Eslicarbazepine Acetate Evaluated for Partial-Onset Seizures

Allison Gandey

October 23, 2009

October 23, 2009 (Baltimore, Maryland) — Results from a new phase 3 study suggest that eslicarbazepine acetate may reduce partial-onset seizures. Presenting here at the 134th annual meeting of the American Neurological Association, investigators say the experimental drug is a safe and effective add-on therapy for difficult-to-treat patients.

"The drug is already available in Europe and is currently under review by the US Food and Drug Administration," study coauthor Mark Versavel, MD, from Sepracor Incorporated, Marlborough, Massachusetts, said during an interview.

Eslicarbazepine acetate has the same mechanism of action as carbamazepine and blocks voltage-gated sodium channels. It is a prodrug that is activated to eslicarbazepine — an active metabolite of oxcarbazepine.

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Dr. Mark Versavel gives an overview of the new drug.

The company-sponsored trial was presented at a poster session. Led by Elinor Ben-Menachem, MD, from Sahlgren University Hospital in Göteborg, Sweden, investigators outlined the randomized double-blind, placebo-controlled, parallel-group study of 325 patients.

The trial ran at 46 centers in 13 countries. The majority of patients were already taking 2 antiepileptic drugs. The most frequent concomitant drugs were carbamazepine, valproic acid, and lamotrigine.

Dr. Versavel said that patients had fewer seizures relative to placebo during the 12-week maintenance period of the trial. He reported the median relative reduction in seizure frequency was highest in the 800- and 1200-mg eslicarbazepine acetate groups. Dr. Versavel said that efficacy results were similar in patients who were already taking carbamazepine, as well as in those who were taking other antiepileptics.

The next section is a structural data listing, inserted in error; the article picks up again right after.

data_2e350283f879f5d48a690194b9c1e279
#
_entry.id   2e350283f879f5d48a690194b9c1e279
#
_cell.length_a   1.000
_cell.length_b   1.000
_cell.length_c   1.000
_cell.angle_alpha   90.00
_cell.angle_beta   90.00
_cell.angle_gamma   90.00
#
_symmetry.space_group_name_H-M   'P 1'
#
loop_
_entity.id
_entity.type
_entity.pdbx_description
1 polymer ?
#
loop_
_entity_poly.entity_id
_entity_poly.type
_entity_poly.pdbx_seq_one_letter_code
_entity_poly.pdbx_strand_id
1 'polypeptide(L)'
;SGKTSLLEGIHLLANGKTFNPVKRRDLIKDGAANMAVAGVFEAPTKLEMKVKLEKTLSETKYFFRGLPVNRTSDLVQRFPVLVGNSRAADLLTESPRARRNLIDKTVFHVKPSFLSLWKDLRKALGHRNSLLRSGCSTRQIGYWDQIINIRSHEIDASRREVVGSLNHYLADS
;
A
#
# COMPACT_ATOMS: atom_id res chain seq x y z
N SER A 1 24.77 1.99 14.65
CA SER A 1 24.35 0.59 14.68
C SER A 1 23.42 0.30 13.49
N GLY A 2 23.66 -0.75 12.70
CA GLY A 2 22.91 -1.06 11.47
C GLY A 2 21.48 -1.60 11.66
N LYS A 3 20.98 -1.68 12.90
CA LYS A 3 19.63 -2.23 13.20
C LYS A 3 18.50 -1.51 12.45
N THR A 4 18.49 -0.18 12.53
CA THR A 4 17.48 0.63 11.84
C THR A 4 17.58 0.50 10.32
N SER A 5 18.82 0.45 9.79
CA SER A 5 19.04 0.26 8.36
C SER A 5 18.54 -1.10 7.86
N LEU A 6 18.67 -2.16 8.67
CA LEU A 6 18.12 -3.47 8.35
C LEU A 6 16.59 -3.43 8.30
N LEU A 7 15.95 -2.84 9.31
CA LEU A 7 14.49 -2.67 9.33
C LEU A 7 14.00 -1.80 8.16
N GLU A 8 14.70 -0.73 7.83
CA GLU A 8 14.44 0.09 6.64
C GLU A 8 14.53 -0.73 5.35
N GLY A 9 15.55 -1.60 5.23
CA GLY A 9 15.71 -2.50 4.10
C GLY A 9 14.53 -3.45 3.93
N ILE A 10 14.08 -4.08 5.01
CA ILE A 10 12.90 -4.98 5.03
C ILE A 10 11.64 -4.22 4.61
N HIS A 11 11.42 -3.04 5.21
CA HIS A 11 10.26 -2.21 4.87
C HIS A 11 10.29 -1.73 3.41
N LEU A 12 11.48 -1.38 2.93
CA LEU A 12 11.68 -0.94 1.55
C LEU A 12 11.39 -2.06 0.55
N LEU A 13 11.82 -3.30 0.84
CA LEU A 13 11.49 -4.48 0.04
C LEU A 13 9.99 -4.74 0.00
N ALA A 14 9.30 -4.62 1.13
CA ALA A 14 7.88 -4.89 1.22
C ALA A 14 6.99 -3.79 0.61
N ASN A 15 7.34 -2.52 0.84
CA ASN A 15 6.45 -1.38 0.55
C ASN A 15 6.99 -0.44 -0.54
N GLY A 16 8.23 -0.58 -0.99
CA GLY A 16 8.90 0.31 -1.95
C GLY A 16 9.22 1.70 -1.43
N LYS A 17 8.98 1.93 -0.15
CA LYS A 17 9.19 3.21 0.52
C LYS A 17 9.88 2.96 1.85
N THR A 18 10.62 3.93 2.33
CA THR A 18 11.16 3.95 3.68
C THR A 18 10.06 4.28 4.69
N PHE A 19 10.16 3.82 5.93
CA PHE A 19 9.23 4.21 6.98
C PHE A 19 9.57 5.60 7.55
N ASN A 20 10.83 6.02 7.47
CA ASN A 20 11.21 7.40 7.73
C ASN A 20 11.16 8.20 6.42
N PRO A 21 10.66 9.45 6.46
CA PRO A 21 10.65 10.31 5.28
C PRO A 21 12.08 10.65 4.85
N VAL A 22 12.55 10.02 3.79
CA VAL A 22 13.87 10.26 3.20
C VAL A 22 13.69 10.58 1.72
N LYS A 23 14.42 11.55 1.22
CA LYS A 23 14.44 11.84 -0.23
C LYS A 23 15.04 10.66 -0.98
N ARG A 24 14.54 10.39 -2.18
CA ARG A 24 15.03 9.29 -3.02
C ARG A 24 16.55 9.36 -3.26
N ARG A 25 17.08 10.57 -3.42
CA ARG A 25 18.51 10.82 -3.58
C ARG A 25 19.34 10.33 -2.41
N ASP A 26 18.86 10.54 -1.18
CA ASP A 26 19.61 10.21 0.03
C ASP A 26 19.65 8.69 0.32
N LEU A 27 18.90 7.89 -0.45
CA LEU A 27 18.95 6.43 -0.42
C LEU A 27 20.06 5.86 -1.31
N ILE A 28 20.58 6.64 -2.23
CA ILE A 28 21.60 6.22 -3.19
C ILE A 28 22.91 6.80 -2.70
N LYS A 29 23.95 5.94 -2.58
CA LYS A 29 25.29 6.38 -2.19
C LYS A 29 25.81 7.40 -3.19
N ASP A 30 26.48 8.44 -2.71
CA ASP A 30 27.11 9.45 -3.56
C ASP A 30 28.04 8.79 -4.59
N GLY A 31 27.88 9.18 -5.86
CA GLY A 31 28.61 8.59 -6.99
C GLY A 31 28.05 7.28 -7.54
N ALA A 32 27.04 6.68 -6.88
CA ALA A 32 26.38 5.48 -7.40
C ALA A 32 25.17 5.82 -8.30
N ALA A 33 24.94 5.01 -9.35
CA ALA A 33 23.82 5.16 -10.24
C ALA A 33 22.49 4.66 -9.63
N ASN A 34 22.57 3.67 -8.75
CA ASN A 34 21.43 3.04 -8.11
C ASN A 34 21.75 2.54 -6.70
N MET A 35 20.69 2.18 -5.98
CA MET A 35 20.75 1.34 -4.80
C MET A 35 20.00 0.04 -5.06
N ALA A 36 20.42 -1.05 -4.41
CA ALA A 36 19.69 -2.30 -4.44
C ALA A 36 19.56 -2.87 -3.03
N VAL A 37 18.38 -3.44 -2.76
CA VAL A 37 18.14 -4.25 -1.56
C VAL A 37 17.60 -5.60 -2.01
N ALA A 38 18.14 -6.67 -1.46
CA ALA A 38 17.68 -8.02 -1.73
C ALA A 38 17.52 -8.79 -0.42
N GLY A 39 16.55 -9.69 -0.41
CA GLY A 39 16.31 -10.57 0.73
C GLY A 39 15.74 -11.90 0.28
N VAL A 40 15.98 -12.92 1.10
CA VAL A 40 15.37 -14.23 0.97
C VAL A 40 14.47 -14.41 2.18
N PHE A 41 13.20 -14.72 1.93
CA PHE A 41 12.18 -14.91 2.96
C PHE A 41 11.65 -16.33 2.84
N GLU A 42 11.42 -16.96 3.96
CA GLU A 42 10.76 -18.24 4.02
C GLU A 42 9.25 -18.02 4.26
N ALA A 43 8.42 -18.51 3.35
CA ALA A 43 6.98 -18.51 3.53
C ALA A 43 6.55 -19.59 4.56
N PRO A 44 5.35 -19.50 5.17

Median Reduction in Seizure Frequency

Treatment Group Relative Reduction (%)
Placebo 5
400 mg 21
800 mg 33
1200 mg 33

Responder Rate of ≥50% Reduction in Seizure Frequency

Treatment Group Rate (%)
Placebo 18
400 mg 20
800 mg 32
1200 mg 35

The most common adverse events were dizziness, somnolence, headache, and nausea. Discontinuation rates resulting from treatment-emergent adverse events were high.

Discontinuation Resulting From Treatment-Emergent Adverse Events

Treatment Group Rate (%)
Placebo 3
400 mg 12.5
800 mg 18.8
1200 mg 26.5
Dr. Daniel Lowenstein

Asked to comment, Daniel Lowenstein, MD, from the University of California–San Francisco, said, "Discontinuation rates of 19 and 27% suggest this drug offers no significant benefit over other available antiepileptics." Dr. Lowenstein is the chair of the scientific program advisory committee for the American Neurological Association. "Eslicarbazepine acetate seems to be very similar to other drugs," he said.

In a recent Medscape Neurology article on current and emerging antiepileptic therapies, Andrew Wilner, MD, a private practitioner in Newport, Rhode Island, wrote about eslicarbazepine acetate. "Although monotherapy is the preferred treatment for people with epilepsy," he noted, "many patients require adjunctive therapy or polytherapy if their seizures do not respond to single-drug treatment."

For a variety of reasons, Dr. Wilner added, antiepileptics are often evaluated as add-on therapies in phase 3 clinical trials, and eslicarbazepine acetate is among them.

Dr. Versavel said that work is underway to evaluate this new drug as monotherapy.

This study was supported by Bial-Portela and Company in Portugal. The poster presentation was supported by Sepracor Incorporated.

American Neurological Association 134th Annual Meeting: Poster M45. Presented October 12, 2009.